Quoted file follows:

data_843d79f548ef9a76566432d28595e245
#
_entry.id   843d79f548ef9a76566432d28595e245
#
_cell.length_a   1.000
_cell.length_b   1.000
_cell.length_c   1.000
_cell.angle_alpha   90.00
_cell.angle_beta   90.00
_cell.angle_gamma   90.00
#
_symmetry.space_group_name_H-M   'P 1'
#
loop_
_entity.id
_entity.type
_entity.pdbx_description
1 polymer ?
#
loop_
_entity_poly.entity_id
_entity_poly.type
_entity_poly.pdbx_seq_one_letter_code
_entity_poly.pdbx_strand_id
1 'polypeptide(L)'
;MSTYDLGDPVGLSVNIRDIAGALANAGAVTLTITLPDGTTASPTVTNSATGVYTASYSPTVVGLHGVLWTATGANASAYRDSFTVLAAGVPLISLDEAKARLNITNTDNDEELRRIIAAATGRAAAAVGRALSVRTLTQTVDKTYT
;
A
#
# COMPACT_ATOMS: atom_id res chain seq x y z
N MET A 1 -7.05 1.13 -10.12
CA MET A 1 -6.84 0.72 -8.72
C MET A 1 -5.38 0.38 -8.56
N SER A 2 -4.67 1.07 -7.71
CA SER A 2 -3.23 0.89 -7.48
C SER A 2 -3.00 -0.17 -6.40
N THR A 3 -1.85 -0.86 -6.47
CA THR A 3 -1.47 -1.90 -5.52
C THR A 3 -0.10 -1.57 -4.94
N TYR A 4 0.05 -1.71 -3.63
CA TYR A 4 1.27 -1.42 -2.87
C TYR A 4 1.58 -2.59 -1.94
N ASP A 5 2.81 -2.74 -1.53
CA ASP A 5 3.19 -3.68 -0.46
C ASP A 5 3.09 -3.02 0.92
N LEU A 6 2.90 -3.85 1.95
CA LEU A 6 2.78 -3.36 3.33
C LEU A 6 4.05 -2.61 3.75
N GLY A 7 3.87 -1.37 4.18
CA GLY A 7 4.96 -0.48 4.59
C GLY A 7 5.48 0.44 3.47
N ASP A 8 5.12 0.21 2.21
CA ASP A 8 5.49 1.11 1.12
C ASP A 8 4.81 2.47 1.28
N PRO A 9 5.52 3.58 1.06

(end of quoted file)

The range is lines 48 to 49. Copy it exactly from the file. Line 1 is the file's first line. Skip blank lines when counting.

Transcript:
C LEU A 6 4.05 -2.61 3.75
N GLY A 7 3.87 -1.37 4.18